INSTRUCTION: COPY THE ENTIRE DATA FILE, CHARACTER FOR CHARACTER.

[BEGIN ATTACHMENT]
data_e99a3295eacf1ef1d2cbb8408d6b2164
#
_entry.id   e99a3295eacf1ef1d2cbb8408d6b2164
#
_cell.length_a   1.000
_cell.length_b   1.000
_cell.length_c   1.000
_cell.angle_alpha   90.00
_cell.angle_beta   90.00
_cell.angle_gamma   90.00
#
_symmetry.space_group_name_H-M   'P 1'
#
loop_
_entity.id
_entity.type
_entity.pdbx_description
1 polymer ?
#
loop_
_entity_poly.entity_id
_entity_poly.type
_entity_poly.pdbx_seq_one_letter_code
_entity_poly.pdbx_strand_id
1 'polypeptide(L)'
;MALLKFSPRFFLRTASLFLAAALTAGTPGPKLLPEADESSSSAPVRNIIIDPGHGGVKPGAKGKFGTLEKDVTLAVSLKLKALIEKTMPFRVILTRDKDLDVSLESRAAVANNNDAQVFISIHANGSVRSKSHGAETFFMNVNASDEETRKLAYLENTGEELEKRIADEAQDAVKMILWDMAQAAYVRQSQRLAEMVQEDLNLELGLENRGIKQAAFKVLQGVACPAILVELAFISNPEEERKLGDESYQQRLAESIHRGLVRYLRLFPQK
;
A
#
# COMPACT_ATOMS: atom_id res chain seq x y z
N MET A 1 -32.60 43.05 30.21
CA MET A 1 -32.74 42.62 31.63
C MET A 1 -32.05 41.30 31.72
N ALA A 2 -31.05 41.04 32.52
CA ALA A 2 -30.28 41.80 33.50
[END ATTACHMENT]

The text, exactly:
data_e99a3295eacf1ef1d2cbb8408d6b2164
#
_entry.id   e99a3295eacf1ef1d2cbb8408d6b2164
#
_cell.length_a   1.000
_cell.length_b   1.000
_cell.length_c   1.000
_cell.angle_alpha   90.00
_cell.angle_beta   90.00
_cell.angle_gamma   90.00
#
_symmetry.space_group_name_H-M   'P 1'
#
loop_
_entity.id
_entity.type
_entity.pdbx_description
1 polymer ?
#
loop_
_entity_poly.entity_id
_entity_poly.type
_entity_poly.pdbx_seq_one_letter_code
_entity_poly.pdbx_strand_id
1 'polypeptide(L)'
;MALLKFSPRFFLRTASLFLAAALTAGTPGPKLLPEADESSSSAPVRNIIIDPGHGGVKPGAKGKFGTLEKDVTLAVSLKLKALIEKTMPFRVILTRDKDLDVSLESRAAVANNNDAQVFISIHANGSVRSKSHGAETFFMNVNASDEETRKLAYLENTGEELEKRIADEAQDAVKMILWDMAQAAYVRQSQRLAEMVQEDLNLELGLENRGIKQAAFKVLQGVACPAILVELAFISNPEEERKLGDESYQQRLAESIHRGLVRYLRLFPQK
;
A
#
# COMPACT_ATOMS: atom_id res chain seq x y z
N MET A 1 -32.60 43.05 30.21
CA MET A 1 -32.74 42.62 31.63
C MET A 1 -32.05 41.30 31.72
N ALA A 2 -31.05 41.04 32.52
CA ALA A 2 -30.28 41.80 33.50